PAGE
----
Entrepreneurs and small businesses can improve business performance and potentially save thousands of dollars by improving internal communications.

Even if your organization has hired a dream team of skilled talent, poor internal communications can erode morale – and profits. Accordingly, a growing number of executive leaders recognize that effective communications improve business outcomes.

Miscommunication costs the average small business $5,200 every year. You can avoid or minimize costly errors across your enterprise by taking steps to improve business communication.

Why good internal communication flow is essential for your business

If you think it’s smart for small business owners to miss out on over $5,000 annually solely because of poor communication, imagine the plight of large corporations that lose an average of more than $62 million every year due to the same problem. Also, midsized firms suffer an average yearly loss of $420,000 per year due to poor communication.

Nevertheless, numerous studies reveal that a considerable percentage of current and potential skilled workers possess poor communication skills. A skilled professional cannot fulfill their role if they don’t fully understand their industry as well as their responsibilities. Still, many professionals lack sufficient skills to communicate work-related concepts effectively.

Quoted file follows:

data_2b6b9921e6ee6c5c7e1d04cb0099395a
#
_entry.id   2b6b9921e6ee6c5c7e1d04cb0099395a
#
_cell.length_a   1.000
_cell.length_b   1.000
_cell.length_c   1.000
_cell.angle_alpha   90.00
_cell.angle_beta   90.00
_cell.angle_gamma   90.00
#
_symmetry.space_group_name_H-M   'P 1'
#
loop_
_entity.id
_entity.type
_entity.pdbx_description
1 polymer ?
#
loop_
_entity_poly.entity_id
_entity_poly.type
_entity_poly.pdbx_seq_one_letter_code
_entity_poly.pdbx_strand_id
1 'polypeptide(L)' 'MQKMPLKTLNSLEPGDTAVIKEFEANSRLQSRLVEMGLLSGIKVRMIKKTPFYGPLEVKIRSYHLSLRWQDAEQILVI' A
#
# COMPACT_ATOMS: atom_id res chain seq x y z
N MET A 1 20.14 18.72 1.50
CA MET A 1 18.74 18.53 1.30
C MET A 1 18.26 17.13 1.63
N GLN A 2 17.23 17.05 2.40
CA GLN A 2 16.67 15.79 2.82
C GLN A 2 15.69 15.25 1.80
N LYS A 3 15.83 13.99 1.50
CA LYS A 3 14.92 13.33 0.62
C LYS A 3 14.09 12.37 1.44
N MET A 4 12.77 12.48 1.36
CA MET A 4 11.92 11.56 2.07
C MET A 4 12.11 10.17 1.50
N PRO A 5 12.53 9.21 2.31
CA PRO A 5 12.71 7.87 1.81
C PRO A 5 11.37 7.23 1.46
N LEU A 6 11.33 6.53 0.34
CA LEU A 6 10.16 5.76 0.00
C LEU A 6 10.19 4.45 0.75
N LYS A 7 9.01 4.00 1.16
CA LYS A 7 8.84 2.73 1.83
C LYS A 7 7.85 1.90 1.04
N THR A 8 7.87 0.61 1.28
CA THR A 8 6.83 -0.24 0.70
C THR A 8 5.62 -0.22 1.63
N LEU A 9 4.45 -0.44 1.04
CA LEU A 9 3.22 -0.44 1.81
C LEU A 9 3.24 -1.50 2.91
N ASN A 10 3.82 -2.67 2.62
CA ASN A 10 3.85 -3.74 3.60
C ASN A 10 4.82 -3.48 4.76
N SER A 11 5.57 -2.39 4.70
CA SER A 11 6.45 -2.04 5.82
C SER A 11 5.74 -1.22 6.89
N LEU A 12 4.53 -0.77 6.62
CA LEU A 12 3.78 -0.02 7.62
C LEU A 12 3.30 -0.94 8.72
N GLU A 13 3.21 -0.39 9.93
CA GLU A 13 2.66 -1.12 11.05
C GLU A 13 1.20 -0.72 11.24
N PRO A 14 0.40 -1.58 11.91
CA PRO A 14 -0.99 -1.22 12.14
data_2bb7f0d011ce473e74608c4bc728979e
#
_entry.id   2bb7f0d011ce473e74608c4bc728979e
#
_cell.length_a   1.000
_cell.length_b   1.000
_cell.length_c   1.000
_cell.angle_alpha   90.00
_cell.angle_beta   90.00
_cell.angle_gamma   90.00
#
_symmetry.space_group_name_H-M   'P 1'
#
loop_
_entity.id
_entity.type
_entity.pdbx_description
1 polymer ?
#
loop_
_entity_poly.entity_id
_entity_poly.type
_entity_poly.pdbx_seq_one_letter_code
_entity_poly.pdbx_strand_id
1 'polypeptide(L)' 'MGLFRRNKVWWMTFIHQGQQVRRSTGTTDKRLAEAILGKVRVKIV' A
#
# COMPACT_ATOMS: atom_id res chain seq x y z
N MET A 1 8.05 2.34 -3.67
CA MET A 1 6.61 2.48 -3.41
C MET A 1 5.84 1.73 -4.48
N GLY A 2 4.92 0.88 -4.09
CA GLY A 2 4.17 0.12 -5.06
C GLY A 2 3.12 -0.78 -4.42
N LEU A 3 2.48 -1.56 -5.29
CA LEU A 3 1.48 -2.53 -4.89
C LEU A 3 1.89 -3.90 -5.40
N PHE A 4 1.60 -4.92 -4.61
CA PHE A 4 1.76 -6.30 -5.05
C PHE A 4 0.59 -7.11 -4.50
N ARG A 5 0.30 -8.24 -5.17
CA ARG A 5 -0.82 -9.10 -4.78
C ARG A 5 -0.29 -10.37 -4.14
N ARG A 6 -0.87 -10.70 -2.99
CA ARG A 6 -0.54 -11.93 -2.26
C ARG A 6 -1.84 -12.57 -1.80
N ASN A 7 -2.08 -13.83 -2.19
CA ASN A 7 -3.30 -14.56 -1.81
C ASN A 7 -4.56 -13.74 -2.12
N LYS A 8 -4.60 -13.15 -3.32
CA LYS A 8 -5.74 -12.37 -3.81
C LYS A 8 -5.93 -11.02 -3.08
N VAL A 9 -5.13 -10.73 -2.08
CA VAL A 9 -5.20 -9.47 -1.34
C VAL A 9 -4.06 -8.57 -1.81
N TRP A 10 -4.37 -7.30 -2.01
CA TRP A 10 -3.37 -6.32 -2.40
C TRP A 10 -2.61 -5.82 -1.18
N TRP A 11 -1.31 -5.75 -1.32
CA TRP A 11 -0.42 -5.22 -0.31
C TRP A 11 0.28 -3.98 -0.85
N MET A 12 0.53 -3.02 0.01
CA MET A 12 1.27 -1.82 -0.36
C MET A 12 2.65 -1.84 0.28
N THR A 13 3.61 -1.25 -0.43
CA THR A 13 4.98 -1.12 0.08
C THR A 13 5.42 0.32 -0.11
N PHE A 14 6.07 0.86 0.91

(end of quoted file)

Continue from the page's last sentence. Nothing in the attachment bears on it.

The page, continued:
5 tips to improve internal email communications

Fortunately, you can do something about your company’s poor business communication. The following are five tips for doing just that.

1. Avoid “hit-and-run” communications

Usually, CEOs talk, people listen and that’s the end of corporate communication. Don’t follow the example of many executives before you by addressing your team then “dropping the mic.”

Instead, maintain an open, two-way dialogue with your intended audience. Internal stakeholders better receive what you want to convey when they’re part of the conversation.

Also, it’s essential to understand the political climate of your organization. Staff members are more likely to believe you when your statements align with that of their peers.